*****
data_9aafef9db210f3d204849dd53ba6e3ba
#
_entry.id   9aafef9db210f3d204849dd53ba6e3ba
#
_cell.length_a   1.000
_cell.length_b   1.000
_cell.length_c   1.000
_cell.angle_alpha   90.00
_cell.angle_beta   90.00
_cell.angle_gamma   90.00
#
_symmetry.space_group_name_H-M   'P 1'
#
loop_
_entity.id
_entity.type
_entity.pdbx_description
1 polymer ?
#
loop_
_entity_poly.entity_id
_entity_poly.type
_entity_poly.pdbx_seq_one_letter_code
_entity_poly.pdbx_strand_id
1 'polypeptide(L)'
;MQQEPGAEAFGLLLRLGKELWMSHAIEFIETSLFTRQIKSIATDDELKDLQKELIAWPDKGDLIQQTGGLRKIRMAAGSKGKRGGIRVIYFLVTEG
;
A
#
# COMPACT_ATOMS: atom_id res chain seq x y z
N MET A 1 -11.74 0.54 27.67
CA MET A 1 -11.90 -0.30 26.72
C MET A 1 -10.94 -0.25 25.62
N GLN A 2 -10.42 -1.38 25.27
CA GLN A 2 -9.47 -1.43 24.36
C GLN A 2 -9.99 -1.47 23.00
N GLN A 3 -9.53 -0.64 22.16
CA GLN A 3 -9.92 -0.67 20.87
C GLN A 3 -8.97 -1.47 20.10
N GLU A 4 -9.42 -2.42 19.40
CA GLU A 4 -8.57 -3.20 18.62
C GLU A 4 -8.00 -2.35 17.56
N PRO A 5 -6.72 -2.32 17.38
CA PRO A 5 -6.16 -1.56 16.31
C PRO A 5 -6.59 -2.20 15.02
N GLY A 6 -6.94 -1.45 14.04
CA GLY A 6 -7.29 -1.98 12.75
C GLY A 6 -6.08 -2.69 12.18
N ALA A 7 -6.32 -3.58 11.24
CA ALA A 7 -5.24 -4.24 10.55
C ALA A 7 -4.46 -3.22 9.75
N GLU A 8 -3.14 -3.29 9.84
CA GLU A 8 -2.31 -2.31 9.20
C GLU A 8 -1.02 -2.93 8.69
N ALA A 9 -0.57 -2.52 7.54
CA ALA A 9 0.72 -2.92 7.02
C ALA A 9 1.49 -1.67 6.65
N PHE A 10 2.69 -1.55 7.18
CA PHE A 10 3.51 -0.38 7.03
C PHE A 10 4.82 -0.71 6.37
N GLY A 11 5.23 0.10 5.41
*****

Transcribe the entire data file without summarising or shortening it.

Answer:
data_9aafef9db210f3d204849dd53ba6e3ba
#
_entry.id   9aafef9db210f3d204849dd53ba6e3ba
#
_cell.length_a   1.000
_cell.length_b   1.000
_cell.length_c   1.000
_cell.angle_alpha   90.00
_cell.angle_beta   90.00
_cell.angle_gamma   90.00
#
_symmetry.space_group_name_H-M   'P 1'
#
loop_
_entity.id
_entity.type
_entity.pdbx_description
1 polymer ?
#
loop_
_entity_poly.entity_id
_entity_poly.type
_entity_poly.pdbx_seq_one_letter_code
_entity_poly.pdbx_strand_id
1 'polypeptide(L)'
;MQQEPGAEAFGLLLRLGKELWMSHAIEFIETSLFTRQIKSIATDDELKDLQKELIAWPDKGDLIQQTGGLRKIRMAAGSKGKRGGIRVIYFLVTEG
;
A
#
# COMPACT_ATOMS: atom_id res chain seq x y z
N MET A 1 -11.74 0.54 27.67
CA MET A 1 -11.90 -0.30 26.72
C MET A 1 -10.94 -0.25 25.62
N GLN A 2 -10.42 -1.38 25.27
CA GLN A 2 -9.47 -1.43 24.36
C GLN A 2 -9.99 -1.47 23.00
N GLN A 3 -9.53 -0.64 22.16
CA GLN A 3 -9.92 -0.67 20.87
C GLN A 3 -8.97 -1.47 20.10
N GLU A 4 -9.42 -2.42 19.40
CA GLU A 4 -8.57 -3.20 18.62
C GLU A 4 -8.00 -2.35 17.56
N PRO A 5 -6.72 -2.32 17.38
CA PRO A 5 -6.16 -1.56 16.31
C PRO A 5 -6.59 -2.20 15.02
N GLY A 6 -6.94 -1.45 14.04
CA GLY A 6 -7.29 -1.98 12.75
C GLY A 6 -6.08 -2.69 12.18
N ALA A 7 -6.32 -3.58 11.24
CA ALA A 7 -5.24 -4.24 10.55
C ALA A 7 -4.46 -3.22 9.75
N GLU A 8 -3.14 -3.29 9.84
CA GLU A 8 -2.31 -2.31 9.20
C GLU A 8 -1.02 -2.93 8.69
N ALA A 9 -0.57 -2.52 7.54
CA ALA A 9 0.72 -2.92 7.02
C ALA A 9 1.49 -1.67 6.65
N PHE A 10 2.69 -1.55 7.18
CA PHE A 10 3.51 -0.38 7.03
C PHE A 10 4.82 -0.71 6.37
N GLY A 11 5.23 0.10 5.41